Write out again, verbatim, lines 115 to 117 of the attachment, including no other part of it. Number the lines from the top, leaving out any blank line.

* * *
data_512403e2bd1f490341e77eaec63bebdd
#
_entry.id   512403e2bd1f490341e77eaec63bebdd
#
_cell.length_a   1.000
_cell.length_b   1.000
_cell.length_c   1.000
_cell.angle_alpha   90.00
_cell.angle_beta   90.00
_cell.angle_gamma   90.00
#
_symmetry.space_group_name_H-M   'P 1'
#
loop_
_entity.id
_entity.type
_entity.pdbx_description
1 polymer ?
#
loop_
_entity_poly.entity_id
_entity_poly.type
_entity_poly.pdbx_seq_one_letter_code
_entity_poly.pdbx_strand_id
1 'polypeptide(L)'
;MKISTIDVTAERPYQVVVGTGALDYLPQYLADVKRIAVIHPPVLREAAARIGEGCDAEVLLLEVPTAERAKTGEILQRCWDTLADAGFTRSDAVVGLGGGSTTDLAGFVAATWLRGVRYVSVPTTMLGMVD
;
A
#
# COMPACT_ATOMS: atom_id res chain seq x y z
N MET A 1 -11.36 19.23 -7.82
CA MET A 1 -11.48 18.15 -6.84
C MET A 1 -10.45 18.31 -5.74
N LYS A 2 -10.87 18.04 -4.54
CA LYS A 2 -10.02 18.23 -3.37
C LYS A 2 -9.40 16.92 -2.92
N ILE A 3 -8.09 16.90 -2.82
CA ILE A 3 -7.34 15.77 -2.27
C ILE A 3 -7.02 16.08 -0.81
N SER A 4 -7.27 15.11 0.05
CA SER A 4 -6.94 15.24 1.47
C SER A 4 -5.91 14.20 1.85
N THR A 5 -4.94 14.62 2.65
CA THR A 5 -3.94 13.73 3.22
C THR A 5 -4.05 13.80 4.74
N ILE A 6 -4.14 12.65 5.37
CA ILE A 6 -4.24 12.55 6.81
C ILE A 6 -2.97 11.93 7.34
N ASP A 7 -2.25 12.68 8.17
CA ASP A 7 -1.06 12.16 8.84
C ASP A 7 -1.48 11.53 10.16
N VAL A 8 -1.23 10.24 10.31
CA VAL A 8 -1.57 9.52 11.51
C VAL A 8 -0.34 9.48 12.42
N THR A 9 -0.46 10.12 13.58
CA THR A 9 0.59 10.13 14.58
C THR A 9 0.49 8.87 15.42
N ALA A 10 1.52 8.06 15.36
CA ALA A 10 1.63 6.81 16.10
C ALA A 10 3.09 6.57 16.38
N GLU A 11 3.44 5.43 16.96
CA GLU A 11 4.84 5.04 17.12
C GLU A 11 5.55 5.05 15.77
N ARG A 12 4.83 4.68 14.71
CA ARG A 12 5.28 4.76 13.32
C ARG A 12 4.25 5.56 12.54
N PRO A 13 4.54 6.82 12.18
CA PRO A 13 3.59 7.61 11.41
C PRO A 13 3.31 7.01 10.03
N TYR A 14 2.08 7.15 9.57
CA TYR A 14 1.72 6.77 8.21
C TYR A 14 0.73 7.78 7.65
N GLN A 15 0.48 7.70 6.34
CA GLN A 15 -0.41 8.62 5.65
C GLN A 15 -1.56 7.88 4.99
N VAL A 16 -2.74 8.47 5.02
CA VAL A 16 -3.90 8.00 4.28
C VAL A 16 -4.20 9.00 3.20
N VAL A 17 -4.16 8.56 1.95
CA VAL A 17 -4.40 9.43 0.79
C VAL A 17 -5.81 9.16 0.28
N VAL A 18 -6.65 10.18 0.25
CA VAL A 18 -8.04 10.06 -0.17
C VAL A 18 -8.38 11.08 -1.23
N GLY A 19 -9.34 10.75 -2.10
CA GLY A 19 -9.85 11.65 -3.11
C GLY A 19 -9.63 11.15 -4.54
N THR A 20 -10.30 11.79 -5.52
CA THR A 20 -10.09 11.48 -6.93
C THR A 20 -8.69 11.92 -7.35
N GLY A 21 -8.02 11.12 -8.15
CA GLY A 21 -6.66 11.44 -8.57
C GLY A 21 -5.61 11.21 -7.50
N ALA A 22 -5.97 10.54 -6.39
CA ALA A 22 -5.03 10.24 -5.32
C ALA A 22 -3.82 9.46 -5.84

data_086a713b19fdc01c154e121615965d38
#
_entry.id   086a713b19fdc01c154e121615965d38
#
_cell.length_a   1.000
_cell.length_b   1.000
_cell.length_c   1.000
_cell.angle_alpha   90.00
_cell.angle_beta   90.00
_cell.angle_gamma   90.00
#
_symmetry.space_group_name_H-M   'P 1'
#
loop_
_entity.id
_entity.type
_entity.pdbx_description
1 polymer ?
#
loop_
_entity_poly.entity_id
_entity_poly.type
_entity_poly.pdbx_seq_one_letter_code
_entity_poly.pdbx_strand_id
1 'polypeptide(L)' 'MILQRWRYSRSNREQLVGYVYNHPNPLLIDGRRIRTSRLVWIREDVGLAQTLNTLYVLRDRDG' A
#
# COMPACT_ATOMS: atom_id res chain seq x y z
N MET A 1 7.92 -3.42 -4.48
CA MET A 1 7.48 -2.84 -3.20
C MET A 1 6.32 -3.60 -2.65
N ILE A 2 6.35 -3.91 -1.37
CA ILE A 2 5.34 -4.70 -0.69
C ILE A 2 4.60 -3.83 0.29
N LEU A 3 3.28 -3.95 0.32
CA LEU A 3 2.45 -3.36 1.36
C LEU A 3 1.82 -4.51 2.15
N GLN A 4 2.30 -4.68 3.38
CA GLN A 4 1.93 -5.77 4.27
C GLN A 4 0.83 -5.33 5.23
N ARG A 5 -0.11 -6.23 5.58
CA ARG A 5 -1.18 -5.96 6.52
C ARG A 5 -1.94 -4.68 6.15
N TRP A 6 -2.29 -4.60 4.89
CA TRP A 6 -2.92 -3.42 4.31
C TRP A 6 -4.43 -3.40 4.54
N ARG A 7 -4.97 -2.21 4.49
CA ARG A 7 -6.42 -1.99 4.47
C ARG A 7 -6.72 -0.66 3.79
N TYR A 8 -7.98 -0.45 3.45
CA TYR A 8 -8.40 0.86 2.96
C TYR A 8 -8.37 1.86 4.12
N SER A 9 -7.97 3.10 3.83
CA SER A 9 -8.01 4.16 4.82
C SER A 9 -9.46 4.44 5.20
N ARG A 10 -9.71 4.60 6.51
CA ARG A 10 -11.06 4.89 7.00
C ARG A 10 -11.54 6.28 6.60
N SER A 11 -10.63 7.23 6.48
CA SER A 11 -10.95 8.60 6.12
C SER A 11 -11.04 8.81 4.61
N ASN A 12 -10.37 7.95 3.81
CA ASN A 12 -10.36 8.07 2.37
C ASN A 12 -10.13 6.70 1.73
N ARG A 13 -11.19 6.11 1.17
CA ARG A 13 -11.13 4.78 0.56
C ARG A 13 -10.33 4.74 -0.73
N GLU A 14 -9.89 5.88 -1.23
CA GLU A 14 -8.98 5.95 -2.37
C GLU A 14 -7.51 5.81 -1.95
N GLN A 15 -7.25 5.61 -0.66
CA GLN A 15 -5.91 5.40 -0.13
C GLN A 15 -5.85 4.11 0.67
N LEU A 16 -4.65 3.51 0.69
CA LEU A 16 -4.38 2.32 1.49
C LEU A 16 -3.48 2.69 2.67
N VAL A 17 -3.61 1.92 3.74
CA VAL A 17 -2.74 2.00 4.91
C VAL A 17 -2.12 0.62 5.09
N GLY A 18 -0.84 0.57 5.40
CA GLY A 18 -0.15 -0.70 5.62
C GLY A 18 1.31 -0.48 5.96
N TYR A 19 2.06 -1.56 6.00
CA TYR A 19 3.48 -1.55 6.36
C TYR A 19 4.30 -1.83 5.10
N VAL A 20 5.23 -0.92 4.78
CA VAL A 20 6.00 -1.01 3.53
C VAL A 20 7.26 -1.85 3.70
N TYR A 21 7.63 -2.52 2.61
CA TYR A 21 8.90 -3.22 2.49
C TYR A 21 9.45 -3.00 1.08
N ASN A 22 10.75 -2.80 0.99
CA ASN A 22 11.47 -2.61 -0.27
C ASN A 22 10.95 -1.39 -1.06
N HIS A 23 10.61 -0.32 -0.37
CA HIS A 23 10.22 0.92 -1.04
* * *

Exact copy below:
#
loop_
_entity_poly.entity_id